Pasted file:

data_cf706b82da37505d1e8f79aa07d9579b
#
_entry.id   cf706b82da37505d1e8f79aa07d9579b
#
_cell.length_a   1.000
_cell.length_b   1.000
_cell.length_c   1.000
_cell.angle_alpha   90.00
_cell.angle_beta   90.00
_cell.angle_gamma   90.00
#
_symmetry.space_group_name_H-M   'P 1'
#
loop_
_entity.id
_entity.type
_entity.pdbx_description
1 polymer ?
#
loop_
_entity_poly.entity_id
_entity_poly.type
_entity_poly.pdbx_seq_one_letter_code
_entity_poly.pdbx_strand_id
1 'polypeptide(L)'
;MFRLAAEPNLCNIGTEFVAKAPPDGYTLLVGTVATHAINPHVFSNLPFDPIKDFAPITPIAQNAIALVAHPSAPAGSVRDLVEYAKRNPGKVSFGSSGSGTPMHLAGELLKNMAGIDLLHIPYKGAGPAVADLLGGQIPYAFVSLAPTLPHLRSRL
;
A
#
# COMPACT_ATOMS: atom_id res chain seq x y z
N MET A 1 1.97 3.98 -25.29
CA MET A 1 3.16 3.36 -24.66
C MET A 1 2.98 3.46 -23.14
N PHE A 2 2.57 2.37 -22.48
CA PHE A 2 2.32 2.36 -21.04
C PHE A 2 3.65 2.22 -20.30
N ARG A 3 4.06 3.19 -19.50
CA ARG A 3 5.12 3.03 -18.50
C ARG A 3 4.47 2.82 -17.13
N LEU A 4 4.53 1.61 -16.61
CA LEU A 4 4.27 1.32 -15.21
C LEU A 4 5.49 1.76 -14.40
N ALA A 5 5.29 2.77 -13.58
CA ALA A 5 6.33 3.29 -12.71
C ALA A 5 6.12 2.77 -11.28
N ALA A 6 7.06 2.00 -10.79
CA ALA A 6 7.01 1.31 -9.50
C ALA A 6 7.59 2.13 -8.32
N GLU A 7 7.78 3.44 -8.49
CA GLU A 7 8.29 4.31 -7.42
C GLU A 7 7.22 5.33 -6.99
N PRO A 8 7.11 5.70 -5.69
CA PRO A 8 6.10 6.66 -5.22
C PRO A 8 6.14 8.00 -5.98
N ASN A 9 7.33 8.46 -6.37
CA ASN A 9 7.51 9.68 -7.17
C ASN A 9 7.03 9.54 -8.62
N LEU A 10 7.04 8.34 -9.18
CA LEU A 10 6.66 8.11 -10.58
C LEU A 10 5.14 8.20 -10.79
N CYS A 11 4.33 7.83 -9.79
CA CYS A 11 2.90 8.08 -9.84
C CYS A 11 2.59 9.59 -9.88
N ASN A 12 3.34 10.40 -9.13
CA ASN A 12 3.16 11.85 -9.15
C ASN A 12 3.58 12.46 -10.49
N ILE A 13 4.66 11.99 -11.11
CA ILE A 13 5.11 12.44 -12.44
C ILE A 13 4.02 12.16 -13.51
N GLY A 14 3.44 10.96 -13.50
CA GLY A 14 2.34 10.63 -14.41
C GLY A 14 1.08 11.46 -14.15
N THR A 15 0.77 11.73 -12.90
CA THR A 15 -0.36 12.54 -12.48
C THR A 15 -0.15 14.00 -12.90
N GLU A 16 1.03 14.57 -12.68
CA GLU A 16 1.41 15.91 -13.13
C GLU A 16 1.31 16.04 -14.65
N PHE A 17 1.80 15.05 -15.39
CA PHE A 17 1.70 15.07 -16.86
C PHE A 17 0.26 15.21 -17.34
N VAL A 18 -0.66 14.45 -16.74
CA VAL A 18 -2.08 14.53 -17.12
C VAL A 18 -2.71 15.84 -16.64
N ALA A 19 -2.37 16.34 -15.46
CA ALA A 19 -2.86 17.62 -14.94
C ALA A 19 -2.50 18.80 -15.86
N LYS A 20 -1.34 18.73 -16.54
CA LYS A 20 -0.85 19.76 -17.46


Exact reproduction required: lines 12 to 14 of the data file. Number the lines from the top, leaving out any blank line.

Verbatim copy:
_symmetry.space_group_name_H-M   'P 1'
#
loop_